Oystein Braaten's boxer shorts have never been luckier.
The Norwegian, who always wears the same lucky underwear during ski finals, topped a strong field to take home an unexpected men's ski slopestyle gold medal.
Norway's Oystein Braaten wins ski slopestyle gold
US skier Nick Goepper second
Gus Kenworthy struggles, finishes last
Braaten's score of 95.00, racked up in his first final run, was enough to keep him ahead of the pack. The USA's Nick Goepper and Canada's Alex Beaulieu-Marchand won silver and bronze with best scores of 93.60 and 92.40 respectively.
The event was ultra-competitive from start to finish -- eight of the 12 qualifiers for the final scored more than 90 points. The final results saw the top five finishers all score 90 points or more.
"First run I did what I planned to do, what I wanted to do as well as I could, and it held up against all the great runs today. Just being a part of a final like this was amazing," Braaten said, of his winning run.
"The level was so high, so many of the guys I have looked up to and inspired me every day to go out and ride. When I first got to compete with these guys it was amazing."
Braaten's golden effort at Phoenix Park in Pyeongchang, South Korea, is the first Olympic medal of his career. The Norwegian athlete finished 10th at the Sochi Olympics four years ago.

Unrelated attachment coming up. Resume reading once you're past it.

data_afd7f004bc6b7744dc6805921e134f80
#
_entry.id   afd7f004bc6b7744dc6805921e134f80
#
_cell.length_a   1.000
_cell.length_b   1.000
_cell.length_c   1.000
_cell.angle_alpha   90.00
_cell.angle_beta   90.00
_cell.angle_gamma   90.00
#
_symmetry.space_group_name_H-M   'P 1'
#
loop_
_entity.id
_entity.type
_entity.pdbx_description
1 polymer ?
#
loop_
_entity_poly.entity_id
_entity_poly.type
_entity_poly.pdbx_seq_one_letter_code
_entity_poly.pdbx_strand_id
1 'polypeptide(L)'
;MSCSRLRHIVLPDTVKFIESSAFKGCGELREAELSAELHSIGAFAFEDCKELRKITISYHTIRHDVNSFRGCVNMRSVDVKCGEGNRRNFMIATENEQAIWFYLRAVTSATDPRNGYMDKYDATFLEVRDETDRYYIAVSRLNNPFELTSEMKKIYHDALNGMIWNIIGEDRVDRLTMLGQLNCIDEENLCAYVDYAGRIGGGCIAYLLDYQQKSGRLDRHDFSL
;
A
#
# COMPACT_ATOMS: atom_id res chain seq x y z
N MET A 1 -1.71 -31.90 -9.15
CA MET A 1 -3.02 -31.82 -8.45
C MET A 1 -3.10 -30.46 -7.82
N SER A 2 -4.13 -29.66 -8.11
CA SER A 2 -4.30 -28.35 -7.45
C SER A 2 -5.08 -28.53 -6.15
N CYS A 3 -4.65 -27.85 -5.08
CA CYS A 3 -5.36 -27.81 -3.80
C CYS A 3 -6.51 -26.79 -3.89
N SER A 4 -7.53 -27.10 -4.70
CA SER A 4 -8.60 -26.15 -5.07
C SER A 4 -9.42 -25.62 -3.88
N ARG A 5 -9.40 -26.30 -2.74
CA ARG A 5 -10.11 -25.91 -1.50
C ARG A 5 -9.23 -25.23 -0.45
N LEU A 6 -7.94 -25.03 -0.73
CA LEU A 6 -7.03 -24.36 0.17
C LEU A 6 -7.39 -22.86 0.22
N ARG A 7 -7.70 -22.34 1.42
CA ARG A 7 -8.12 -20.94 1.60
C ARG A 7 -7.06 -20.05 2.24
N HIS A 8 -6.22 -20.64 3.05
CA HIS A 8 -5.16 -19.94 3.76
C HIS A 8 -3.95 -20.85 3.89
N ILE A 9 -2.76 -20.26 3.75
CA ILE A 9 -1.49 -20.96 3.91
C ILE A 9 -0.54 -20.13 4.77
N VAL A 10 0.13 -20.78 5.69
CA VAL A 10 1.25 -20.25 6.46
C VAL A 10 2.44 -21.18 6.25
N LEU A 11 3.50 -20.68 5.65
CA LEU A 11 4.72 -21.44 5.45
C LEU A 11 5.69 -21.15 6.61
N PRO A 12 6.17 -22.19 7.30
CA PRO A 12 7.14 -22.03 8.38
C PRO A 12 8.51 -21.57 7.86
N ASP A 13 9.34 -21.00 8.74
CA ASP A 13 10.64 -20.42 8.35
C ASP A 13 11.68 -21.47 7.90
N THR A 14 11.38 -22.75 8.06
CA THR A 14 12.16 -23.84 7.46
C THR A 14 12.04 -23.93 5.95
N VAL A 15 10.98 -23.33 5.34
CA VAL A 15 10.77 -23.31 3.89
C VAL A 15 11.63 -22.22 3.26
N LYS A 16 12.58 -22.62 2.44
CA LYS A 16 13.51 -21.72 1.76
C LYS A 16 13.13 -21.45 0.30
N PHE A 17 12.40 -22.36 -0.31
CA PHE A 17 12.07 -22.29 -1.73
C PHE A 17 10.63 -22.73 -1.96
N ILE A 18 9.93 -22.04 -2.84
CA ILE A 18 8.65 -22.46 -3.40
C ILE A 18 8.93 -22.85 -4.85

His best-ever performance before today was a first-place finish at the 2017 Winter X Games in Aspen, Colorado. He placed second in the same event this year. Braateen is the second Norwegian to win a medal in freestyle skiing, after Audun Groenvold took bronze in the men's ski cross in 2010.
Silver medalist Goepper, who won bronze in Sochi, becomes the first athlete to win multiple Olympic medals in this event.
Gus Kenworthy, a silver medalist at Sochi, had an event to forget. The 26-year-old American, who broke his thumb while training ahead of the competition, could only manage a best score of 35.00 points to finish at the foot of the 12-man final table.
Kenworthy spoke about his injury to the press after the event.
"The hip is bothering me," he told reporters.
"Three days ago I broke my thumb on this course and then two days ago I got this massive hematoma on my hip that had to be drained. The hematoma is actually much more painful than the thumb. I was able to make it through to the final so I thought maybe I'd be able to put another run down," he said.